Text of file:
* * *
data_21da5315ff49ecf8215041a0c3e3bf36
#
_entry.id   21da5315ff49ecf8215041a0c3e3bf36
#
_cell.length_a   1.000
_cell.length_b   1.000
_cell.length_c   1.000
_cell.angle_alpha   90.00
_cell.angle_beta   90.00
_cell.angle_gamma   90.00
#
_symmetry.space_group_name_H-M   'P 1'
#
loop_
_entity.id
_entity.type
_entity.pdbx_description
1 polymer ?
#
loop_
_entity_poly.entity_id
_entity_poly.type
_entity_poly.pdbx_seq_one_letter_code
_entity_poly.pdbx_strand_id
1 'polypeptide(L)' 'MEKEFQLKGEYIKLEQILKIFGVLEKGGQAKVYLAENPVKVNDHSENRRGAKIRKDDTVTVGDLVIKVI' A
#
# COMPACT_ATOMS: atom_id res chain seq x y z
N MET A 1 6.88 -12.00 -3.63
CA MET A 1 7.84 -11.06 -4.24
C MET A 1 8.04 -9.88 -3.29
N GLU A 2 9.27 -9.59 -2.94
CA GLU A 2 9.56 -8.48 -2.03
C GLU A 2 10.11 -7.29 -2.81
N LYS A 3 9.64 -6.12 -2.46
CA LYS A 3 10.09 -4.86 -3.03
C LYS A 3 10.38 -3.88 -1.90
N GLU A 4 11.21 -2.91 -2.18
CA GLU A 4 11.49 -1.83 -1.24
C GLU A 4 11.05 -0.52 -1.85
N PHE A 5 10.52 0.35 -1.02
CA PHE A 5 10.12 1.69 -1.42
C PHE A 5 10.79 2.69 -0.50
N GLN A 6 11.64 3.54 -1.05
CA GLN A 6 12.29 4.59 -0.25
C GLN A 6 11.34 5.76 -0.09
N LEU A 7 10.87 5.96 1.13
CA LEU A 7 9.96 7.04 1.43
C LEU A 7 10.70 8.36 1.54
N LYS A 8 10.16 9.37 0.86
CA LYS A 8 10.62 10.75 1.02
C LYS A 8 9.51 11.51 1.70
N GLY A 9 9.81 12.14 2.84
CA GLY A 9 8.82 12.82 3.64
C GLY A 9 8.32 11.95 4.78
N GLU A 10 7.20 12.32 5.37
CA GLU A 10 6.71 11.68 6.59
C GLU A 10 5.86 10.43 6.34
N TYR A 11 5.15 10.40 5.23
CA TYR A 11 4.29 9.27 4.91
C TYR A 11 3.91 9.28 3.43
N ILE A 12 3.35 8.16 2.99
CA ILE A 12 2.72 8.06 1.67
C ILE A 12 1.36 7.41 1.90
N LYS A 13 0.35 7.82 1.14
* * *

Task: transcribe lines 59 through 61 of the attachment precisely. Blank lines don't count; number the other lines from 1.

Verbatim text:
CA TYR A 11 4.29 9.27 4.91
C TYR A 11 3.91 9.28 3.43
N ILE A 12 3.35 8.16 2.99